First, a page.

Biography — the highlights
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I was born in Doncaster in 1950, went to Oundle School and studied music at King’s College, London between 1970 and 1973, resulting in a B.Mus. degree. This course included my only formal composition studies, principally with Geoffrey Bush, with extra — and extremely valuable — advice at the more radical end from Ian Bent.
In the 1970s my String Quartet and Sleep for 60 solo strings with keyboards, harp and percussion were given public airings by the Society for the Promotion of New Music. In 1979 the String Quartet was performed on BBC Radio 3 by a very young Arditti Quartet.
My Concerto for Trumpet and Brass Band, the middle movement of which is in memory of Duke Ellington, was premièred in 1978 by James Watson with the Grimethorpe Colliery Band under Elgar Howarth and broadcast in 1985 with Håkan Hardenberger as soloist. It was recorded for the Doyen label (in a slightly abridged version) in November 2005, again with Howarth conducting the Grimethorpe Band, with Richard Marshall as soloist. It is included on the CD The History of Brass Band Music, Vol.6: New Adventures (DOY CD165), but is now, sadly, no longer available. In 2018 I completed a long overdue orchestral version which I now consider my definitive Trumpet Concerto.
The meeting with Hardenberger led me to write my largest work, Invisible Cities (1986/7) for him and the trombonist Christian Lindberg, who gave the première in The Hague with the Residentie Orchestra and a further broadcast performance in 1989 with the BBC Philharmonic Orchestra, both times conducted by Elgar Howarth.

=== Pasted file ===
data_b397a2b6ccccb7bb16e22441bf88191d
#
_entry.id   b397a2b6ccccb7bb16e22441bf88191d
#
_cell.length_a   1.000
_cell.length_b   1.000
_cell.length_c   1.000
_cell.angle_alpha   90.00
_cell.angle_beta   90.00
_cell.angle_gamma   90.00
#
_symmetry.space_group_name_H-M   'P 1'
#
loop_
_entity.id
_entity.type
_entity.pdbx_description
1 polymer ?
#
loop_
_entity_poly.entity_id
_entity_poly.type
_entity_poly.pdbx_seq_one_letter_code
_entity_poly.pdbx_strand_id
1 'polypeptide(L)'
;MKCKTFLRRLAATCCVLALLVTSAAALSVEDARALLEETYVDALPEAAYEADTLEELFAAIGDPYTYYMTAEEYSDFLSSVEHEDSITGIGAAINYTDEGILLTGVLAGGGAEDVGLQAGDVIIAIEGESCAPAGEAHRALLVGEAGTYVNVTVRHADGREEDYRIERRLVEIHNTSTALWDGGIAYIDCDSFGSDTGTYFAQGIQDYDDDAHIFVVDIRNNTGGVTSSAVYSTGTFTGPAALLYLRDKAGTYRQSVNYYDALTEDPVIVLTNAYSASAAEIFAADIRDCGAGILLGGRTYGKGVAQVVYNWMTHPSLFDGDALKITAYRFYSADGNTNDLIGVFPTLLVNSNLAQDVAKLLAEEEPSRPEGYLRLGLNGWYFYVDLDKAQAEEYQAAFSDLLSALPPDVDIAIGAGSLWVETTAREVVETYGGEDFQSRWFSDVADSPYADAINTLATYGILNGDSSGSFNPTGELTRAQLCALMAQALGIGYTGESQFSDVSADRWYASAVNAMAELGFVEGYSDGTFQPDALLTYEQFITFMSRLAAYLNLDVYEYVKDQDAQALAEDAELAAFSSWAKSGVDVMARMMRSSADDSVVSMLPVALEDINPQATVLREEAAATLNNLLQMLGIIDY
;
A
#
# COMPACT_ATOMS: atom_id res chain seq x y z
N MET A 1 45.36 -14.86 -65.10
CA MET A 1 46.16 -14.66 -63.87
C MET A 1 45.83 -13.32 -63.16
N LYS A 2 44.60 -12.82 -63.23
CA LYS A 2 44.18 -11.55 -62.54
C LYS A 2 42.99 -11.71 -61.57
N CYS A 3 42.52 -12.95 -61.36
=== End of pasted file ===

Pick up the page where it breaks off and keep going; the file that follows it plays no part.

Double Entendre (1985), for piano and stereophonic brass band, has received three performances, the first two with Andrew Ball as soloist. He played it in 1990 at the Royal Academy of Music in London with their brass students conducted by Harold Nash, and the piece was included in the Visions of Paradise festival in February 1995 at the Barbican Centre, London, to celebrate the 90th birthday of Sir Michael Tippett. On the latter occasion, Elgar Howarth conducted the Grimethorpe Colliery Band in a London Sinfonietta programme. Double Entendre was also performed later that year by Richard Casey with the Royal Northern College of Music’s brass students conducted by Chris Houlding.
Son of The Bebop Variations (1992) for trumpet, trombone and tape, has been performed by Håkan Hardenberger and Christian Lindberg a number of times: at the Wigmore Hall in London, at the 1993 Stockholm New Music Festival and Bath International Festival, at the 1997 Huddersfield Contemporary Music Festival, and elsewhere. That piece was one of several spin-offs from Bebop for brass quintet (1986), which is now part of the repertoire of Fine Arts Brass. Other spin-offs from that piece were Big Bo Bebop, written as an encore piece for Son of The Bebop Variations; Be, Bop and Away (in memory of Dizzy Gillespie), which Hardenberger performed with a jazz group on a Swedish television game show in 1993; and finally, in 2012, Return of the Son of The Bebop Variations for chamber orchestra with drumkit (15 players in total).